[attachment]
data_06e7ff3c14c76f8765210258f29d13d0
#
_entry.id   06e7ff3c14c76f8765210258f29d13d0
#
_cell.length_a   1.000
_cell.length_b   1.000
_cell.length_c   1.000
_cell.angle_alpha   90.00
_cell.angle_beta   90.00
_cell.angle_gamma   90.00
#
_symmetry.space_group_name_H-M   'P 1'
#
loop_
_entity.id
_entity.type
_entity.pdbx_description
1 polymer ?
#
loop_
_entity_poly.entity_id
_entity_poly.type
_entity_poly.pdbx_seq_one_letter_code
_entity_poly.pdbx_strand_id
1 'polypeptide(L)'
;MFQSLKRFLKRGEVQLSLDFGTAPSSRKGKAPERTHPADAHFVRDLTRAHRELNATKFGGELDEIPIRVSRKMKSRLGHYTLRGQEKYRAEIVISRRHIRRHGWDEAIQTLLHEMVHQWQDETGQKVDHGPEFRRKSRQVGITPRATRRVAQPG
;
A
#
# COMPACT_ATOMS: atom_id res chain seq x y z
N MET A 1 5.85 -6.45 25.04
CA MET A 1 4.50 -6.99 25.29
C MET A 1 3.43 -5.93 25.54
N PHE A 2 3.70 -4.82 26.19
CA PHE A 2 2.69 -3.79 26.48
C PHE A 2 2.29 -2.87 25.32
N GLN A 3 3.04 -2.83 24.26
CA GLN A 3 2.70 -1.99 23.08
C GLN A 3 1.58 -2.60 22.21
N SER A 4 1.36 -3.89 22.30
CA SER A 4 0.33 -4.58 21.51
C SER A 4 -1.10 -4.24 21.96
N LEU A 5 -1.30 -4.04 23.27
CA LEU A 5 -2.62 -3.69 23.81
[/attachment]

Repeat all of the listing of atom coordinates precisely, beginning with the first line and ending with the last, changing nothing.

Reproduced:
data_06e7ff3c14c76f8765210258f29d13d0
#
_entry.id   06e7ff3c14c76f8765210258f29d13d0
#
_cell.length_a   1.000
_cell.length_b   1.000
_cell.length_c   1.000
_cell.angle_alpha   90.00
_cell.angle_beta   90.00
_cell.angle_gamma   90.00
#
_symmetry.space_group_name_H-M   'P 1'
#
loop_
_entity.id
_entity.type
_entity.pdbx_description
1 polymer ?
#
loop_
_entity_poly.entity_id
_entity_poly.type
_entity_poly.pdbx_seq_one_letter_code
_entity_poly.pdbx_strand_id
1 'polypeptide(L)'
;MFQSLKRFLKRGEVQLSLDFGTAPSSRKGKAPERTHPADAHFVRDLTRAHRELNATKFGGELDEIPIRVSRKMKSRLGHYTLRGQEKYRAEIVISRRHIRRHGWDEAIQTLLHEMVHQWQDETGQKVDHGPEFRRKSRQVGITPRATRRVAQPG
;
A
#
# COMPACT_ATOMS: atom_id res chain seq x y z
N MET A 1 5.85 -6.45 25.04
CA MET A 1 4.50 -6.99 25.29
C MET A 1 3.43 -5.93 25.54
N PHE A 2 3.70 -4.82 26.19
CA PHE A 2 2.69 -3.79 26.48
C PHE A 2 2.29 -2.87 25.32
N GLN A 3 3.04 -2.83 24.26
CA GLN A 3 2.70 -1.99 23.08
C GLN A 3 1.58 -2.60 22.21
N SER A 4 1.36 -3.89 22.30
CA SER A 4 0.33 -4.58 21.51
C SER A 4 -1.10 -4.24 21.96
N LEU A 5 -1.30 -4.04 23.27
CA LEU A 5 -2.62 -3.69 23.81